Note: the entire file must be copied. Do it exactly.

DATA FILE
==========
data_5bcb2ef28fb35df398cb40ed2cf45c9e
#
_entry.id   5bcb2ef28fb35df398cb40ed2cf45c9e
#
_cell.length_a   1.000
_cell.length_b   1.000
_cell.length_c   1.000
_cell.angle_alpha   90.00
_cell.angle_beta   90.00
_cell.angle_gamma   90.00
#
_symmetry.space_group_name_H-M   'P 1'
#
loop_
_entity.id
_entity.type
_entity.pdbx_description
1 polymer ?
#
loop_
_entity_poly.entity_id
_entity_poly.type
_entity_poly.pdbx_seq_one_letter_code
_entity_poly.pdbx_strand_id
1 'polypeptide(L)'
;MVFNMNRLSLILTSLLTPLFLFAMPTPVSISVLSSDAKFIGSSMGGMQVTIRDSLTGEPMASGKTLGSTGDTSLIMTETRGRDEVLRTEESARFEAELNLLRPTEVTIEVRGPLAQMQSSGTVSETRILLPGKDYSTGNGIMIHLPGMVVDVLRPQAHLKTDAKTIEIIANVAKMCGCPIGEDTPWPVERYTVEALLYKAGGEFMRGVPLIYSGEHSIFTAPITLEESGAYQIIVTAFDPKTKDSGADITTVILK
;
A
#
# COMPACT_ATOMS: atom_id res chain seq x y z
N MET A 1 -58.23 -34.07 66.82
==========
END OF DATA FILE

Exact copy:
data_5bcb2ef28fb35df398cb40ed2cf45c9e
#
_entry.id   5bcb2ef28fb35df398cb40ed2cf45c9e
#
_cell.length_a   1.000
_cell.length_b   1.000
_cell.length_c   1.000
_cell.angle_alpha   90.00
_cell.angle_beta   90.00
_cell.angle_gamma   90.00
#
_symmetry.space_group_name_H-M   'P 1'
#
loop_
_entity.id
_entity.type
_entity.pdbx_description
1 polymer ?
#
loop_
_entity_poly.entity_id
_entity_poly.type
_entity_poly.pdbx_seq_one_letter_code
_entity_poly.pdbx_strand_id
1 'polypeptide(L)'
;MVFNMNRLSLILTSLLTPLFLFAMPTPVSISVLSSDAKFIGSSMGGMQVTIRDSLTGEPMASGKTLGSTGDTSLIMTETRGRDEVLRTEESARFEAELNLLRPTEVTIEVRGPLAQMQSSGTVSETRILLPGKDYSTGNGIMIHLPGMVVDVLRPQAHLKTDAKTIEIIANVAKMCGCPIGEDTPWPVERYTVEALLYKAGGEFMRGVPLIYSGEHSIFTAPITLEESGAYQIIVTAFDPKTKDSGADITTVILK
;
A
#
# COMPACT_ATOMS: atom_id res chain seq x y z
N MET A 1 -58.23 -34.07 66.82